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'f'1ri' ll CslllUl'lllllil HtllMI tl 'I If F. OAKH,
Nrnl,1 ntn Cruz cxuity, Aruotet.
PablUhM Etffjr Stiturdrty t Nodule. jnt
CracConitty, Ari.orm, by THE OAHl
Printing lloun. Incorporated.
Al.f.KX T. HIKI, Managing Kriltor.
IliNK l. ItlKii. limine Malinger.
For Delegate to Congress
CHARLES F. AIN3WORTH
Republican District Ticket
For Joint Councilman
E. V. DICKERMAX.
Hon. Chas. F. Ainsworth
the Statehood Candidate tor Congress,
will discuss the issues of the day
before the people of Santa Cruz coun
ty, at Nogales, the time and plaee to
be announced later.
WILL NOT BEAR ANALYSIS.
Here is one rea-n which alone, wo
:ire4uite sure, will he sufficient fornine
U'.ntliM of the taxpaver.s of this territory.
It is the difference hetween the tax rate
erf Arizona and that of New Mexico.
The territorial tax rate of New Mexico
last year was $1.50. The territorial tax
rate" of Arizona at the same time wa.
.t)5. (It will he somewhat lower this
year.) We uresnnie, though it is a
violent presumption, that the money
raised by the New Mexican rate was
economically and judiciously expended
lor the isnpport of the territorial insti
tutions. We are certain that this money
raitittl by our tax rate was so spent.
Bisbee Iteview .
Like all the rest of the assump
tions of the anti-statehood news
papers the foregoing from the
Review, which is going the rounds
of the anti-statehood press, will
not bear analysis and considera
tion in the light of cold facts.
In the first place itis hut two or
three years since the territorial tax
rate in Arizona was $1.50, exactly
the same as in New Mexico. At
that time the assessment rolls of
the two territories were likewise
very similar in their footings.
Arizona showed a total of about
forty-two million dollars, and New
Mexico about ore million more.
Since then the action of the terri
torial board of equalization in rais
ing the assessments of the mines
and railroads has greatly increased
the total in Arizona, and reduced
the rate. That is all there is to
that. Without the raises made on
the mines and railways the present
disparity of which so much is made
by the Review, at id omnc genvn,
would have appeared not for them
to , prate about. Now except in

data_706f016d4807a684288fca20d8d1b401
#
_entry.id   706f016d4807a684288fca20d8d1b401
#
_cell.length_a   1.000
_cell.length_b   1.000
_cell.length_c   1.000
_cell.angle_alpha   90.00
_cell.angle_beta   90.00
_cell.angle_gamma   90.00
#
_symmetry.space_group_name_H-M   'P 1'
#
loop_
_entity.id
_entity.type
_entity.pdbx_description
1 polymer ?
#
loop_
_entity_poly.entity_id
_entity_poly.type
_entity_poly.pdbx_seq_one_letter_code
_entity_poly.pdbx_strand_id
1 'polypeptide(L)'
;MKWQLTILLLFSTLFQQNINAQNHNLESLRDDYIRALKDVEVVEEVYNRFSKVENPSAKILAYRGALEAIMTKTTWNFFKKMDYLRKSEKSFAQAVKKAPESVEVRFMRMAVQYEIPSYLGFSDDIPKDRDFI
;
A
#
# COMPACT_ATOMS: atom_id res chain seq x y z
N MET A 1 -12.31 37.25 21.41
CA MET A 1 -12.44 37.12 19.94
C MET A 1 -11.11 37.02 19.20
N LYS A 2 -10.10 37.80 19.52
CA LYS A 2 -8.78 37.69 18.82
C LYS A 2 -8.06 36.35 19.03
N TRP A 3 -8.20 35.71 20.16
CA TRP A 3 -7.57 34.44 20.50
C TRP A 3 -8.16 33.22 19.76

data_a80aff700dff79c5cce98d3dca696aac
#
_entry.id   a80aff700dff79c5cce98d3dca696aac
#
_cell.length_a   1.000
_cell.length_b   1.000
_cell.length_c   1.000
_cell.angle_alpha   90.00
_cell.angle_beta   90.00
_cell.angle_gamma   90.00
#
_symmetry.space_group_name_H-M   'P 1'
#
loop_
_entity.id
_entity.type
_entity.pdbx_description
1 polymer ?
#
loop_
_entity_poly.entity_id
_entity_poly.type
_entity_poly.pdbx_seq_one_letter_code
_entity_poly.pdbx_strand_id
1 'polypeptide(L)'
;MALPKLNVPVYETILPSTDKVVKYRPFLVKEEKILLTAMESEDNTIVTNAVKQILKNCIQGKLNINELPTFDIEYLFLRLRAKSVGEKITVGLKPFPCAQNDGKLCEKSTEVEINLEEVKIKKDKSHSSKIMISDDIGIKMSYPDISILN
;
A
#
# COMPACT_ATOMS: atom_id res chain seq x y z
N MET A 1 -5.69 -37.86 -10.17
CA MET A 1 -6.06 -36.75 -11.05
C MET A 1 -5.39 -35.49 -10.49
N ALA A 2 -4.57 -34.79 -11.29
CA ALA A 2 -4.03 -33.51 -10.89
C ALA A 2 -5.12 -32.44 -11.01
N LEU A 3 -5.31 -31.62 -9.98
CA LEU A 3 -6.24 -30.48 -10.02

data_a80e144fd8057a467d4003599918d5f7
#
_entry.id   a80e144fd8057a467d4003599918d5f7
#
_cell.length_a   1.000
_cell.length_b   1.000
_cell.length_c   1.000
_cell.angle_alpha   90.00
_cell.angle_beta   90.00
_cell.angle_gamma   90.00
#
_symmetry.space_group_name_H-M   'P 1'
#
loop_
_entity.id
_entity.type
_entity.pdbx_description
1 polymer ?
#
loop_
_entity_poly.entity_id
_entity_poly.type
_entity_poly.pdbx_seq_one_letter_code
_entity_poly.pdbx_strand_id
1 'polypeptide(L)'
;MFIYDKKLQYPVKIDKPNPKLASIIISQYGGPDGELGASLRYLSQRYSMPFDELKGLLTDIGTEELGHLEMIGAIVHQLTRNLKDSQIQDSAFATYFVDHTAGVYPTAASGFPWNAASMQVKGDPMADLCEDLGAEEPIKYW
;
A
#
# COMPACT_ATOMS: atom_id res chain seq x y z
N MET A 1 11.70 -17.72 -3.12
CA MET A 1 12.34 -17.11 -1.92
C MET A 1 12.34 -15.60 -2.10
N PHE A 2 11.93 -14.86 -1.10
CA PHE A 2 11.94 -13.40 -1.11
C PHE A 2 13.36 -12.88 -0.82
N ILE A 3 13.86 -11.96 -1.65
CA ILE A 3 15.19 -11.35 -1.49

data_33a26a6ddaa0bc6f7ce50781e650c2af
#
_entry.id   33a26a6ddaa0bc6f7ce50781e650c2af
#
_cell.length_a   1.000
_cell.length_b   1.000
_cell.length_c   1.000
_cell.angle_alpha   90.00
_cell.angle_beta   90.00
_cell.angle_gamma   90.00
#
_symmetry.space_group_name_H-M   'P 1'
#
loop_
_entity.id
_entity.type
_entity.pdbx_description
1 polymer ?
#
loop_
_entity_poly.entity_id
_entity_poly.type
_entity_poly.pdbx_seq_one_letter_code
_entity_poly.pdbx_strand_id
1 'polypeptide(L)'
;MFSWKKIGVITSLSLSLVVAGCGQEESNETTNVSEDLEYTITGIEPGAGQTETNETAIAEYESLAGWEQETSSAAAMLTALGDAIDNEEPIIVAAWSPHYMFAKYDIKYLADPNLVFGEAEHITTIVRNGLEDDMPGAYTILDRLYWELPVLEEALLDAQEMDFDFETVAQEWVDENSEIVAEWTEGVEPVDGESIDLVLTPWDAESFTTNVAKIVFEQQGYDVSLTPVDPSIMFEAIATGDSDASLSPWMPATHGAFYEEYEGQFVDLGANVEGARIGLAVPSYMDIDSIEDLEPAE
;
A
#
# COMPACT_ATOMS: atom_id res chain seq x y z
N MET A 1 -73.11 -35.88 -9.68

the valuation for taxation of the
tf t J f r f f Til ,t y (It" i -f d v i I
u iIImh r.f .ill j.r "i fly in Afi'Mi i i
f y hih, wlitl'- in
.- v f v 1 sv . ( luf i
, VV M-i.-f. if
. i.f fd'
ml niltt.iv in Ari"in liV j will l- I'-4 even Unit if U in A n
v.iltnti'iu of pri-l" rf y ! (. now. H,,,uld the Nev Mexico
m." f r r t r I'l per mil f.f p r ! be st I t 1 (he lolnl tail-le
ecu! ,.f it- iiftu tl value, f ii New
M x '! (he H"se-Med v.iluitinn iif
of ;tli property M but about. lt',1 per
criit of it. actual value An ex
.itniti.ition of the censm return- fur
tlx1 two territories will War out
tliis n sserlion. Hero are some of
the figures from the census of lDOO;
ran ire :
of live stork on farm
Arizona. 15,. J."i,c,S7 ;
Value of farm land and buildini::
Arizona. fn.GS2.Wl0; New Mexico,
Total number of farms: Arizona.
r,80; New Mexico, 12U1.
Number of males ensued in agricul
ture: Arizona, 115,473; New Mexico.
Total value of farm product of lSW:
Arizona, f G,907,0!7 ; New Mexico, $10,
155,215. Total expenditure for labor on farms
in 1S00: Arizona, $11,152,070; New
(iross farm income of 18W: Arizona,
$8,111,132; New Mexico, $12,020,035.
New Mexico ranges thirtieth among
the states and territories in total num
ber of farms reporting wheat raised,
and Arizona thirty-fifth.
New Mexico ranks forty-fourth in the
production of cereals in number of
pounds, and Arizona forty-sixth.
New Mexico ranks thirty-seventh in
total number of wheat bushels, and
In value of all crops raised in 1SU0,
includiui: vegetables, Arizona with
$2,432,471 worth ranks fiftieth and New
Mexico forty-seventh, with $3,030,200.
The official figures issued by the
United States lhireau of Statistics for
19J3 show the following:
Wheat production : Arizona. 483,!G4
bushels, worth $150,087; New Mexico,
822,701 bushels, worth $817.021.
Corn production: Arizona, 1U4,!25
bushels, worth $175,432; New Mexico,
i5(i,08S bushels, worth $717,5111.
Oat production: Arizona, 14.4i'.S
bushels, worth $30,325; New Mexico.
345,147 bushels, worth $213,891.
Wool production: Arizona. 4.387,500
pounds; New Mexico, 10,250,000 i-otiinls.
Arizona had over a million sheep:
New Mexico nearlv four millions.
So from the very latest census it
is apparent that in all the proper
ty enumerated New Mexico ex
ceeds Arizona in valuation by a